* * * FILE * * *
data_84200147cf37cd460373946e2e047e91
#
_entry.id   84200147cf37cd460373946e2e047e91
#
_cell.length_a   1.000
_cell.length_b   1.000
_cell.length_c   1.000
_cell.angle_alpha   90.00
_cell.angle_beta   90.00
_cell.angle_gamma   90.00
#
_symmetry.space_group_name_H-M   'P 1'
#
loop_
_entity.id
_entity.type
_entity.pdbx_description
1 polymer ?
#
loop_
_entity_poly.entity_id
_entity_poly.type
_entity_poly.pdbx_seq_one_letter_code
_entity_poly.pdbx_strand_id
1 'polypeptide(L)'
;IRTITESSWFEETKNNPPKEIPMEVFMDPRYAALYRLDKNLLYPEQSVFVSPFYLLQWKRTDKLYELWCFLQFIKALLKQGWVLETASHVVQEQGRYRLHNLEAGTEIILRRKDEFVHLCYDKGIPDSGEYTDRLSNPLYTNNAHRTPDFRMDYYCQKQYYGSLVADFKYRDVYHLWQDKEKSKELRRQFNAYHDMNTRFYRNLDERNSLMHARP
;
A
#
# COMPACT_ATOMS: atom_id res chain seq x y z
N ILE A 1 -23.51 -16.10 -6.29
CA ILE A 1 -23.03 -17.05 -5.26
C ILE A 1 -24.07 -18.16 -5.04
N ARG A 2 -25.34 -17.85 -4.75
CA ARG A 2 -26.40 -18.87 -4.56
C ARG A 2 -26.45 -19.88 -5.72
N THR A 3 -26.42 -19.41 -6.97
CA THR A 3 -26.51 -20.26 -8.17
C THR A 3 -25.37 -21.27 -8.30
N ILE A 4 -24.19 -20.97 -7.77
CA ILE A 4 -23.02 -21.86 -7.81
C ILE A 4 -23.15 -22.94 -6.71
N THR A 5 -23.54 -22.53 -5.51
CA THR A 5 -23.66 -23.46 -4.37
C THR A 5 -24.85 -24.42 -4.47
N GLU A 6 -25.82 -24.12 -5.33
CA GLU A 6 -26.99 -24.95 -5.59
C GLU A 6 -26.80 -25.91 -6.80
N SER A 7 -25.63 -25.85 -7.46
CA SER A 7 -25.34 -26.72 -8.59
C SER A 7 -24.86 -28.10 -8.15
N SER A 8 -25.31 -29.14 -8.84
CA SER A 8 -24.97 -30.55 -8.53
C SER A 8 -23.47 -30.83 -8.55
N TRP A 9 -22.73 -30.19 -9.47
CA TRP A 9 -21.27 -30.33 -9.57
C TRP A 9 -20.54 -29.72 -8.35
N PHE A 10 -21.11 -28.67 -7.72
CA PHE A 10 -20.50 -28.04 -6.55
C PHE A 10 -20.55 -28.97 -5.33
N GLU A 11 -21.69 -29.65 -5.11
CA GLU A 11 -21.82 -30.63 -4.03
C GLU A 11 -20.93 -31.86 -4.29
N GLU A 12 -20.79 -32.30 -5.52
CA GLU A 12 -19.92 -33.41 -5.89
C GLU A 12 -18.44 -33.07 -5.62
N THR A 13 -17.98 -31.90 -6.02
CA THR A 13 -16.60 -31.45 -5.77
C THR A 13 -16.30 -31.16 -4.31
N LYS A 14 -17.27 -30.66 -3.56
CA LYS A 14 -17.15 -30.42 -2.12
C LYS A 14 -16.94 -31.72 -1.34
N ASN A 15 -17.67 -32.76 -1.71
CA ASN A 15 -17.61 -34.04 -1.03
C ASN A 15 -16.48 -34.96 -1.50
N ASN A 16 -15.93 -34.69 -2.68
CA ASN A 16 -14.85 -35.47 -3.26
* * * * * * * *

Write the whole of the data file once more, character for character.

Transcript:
data_84200147cf37cd460373946e2e047e91
#
_entry.id   84200147cf37cd460373946e2e047e91
#
_cell.length_a   1.000
_cell.length_b   1.000
_cell.length_c   1.000
_cell.angle_alpha   90.00
_cell.angle_beta   90.00
_cell.angle_gamma   90.00
#
_symmetry.space_group_name_H-M   'P 1'
#
loop_
_entity.id
_entity.type
_entity.pdbx_description
1 polymer ?
#
loop_
_entity_poly.entity_id
_entity_poly.type
_entity_poly.pdbx_seq_one_letter_code
_entity_poly.pdbx_strand_id
1 'polypeptide(L)'
;IRTITESSWFEETKNNPPKEIPMEVFMDPRYAALYRLDKNLLYPEQSVFVSPFYLLQWKRTDKLYELWCFLQFIKALLKQGWVLETASHVVQEQGRYRLHNLEAGTEIILRRKDEFVHLCYDKGIPDSGEYTDRLSNPLYTNNAHRTPDFRMDYYCQKQYYGSLVADFKYRDVYHLWQDKEKSKELRRQFNAYHDMNTRFYRNLDERNSLMHARP
;
A
#
# COMPACT_ATOMS: atom_id res chain seq x y z
N ILE A 1 -23.51 -16.10 -6.29
CA ILE A 1 -23.03 -17.05 -5.26
C ILE A 1 -24.07 -18.16 -5.04
N ARG A 2 -25.34 -17.85 -4.75
CA ARG A 2 -26.40 -18.87 -4.56
C ARG A 2 -26.45 -19.88 -5.72
N THR A 3 -26.42 -19.41 -6.97
CA THR A 3 -26.51 -20.26 -8.17
C THR A 3 -25.37 -21.27 -8.30
N ILE A 4 -24.19 -20.97 -7.77
CA ILE A 4 -23.02 -21.86 -7.81
C ILE A 4 -23.15 -22.94 -6.71
N THR A 5 -23.54 -22.53 -5.51
CA THR A 5 -23.66 -23.46 -4.37
C THR A 5 -24.85 -24.42 -4.47
N GLU A 6 -25.82 -24.12 -5.33
CA GLU A 6 -26.99 -24.95 -5.59
C GLU A 6 -26.80 -25.91 -6.80
N SER A 7 -25.63 -25.85 -7.46
CA SER A 7 -25.34 -26.72 -8.59
C SER A 7 -24.86 -28.10 -8.15
N SER A 8 -25.31 -29.14 -8.84
CA SER A 8 -24.97 -30.55 -8.53
C SER A 8 -23.47 -30.83 -8.55
N TRP A 9 -22.73 -30.19 -9.47
CA TRP A 9 -21.27 -30.33 -9.57
C TRP A 9 -20.54 -29.72 -8.35
N PHE A 10 -21.11 -28.67 -7.72
CA PHE A 10 -20.50 -28.04 -6.55
C PHE A 10 -20.55 -28.97 -5.33
N GLU A 11 -21.69 -29.65 -5.11
CA GLU A 11 -21.82 -30.63 -4.03
C GLU A 11 -20.93 -31.86 -4.29
N GLU A 12 -20.79 -32.30 -5.52
CA GLU A 12 -19.92 -33.41 -5.89
C GLU A 12 -18.44 -33.07 -5.62
N THR A 13 -17.98 -31.90 -6.02
CA THR A 13 -16.60 -31.45 -5.77
C THR A 13 -16.30 -31.16 -4.31
N LYS A 14 -17.27 -30.66 -3.56
CA LYS A 14 -17.15 -30.42 -2.12
C LYS A 14 -16.94 -31.72 -1.34
N ASN A 15 -17.67 -32.76 -1.71
CA ASN A 15 -17.61 -34.04 -1.03
C ASN A 15 -16.48 -34.96 -1.50
N ASN A 16 -15.93 -34.69 -2.68
CA ASN A 16 -14.85 -35.47 -3.26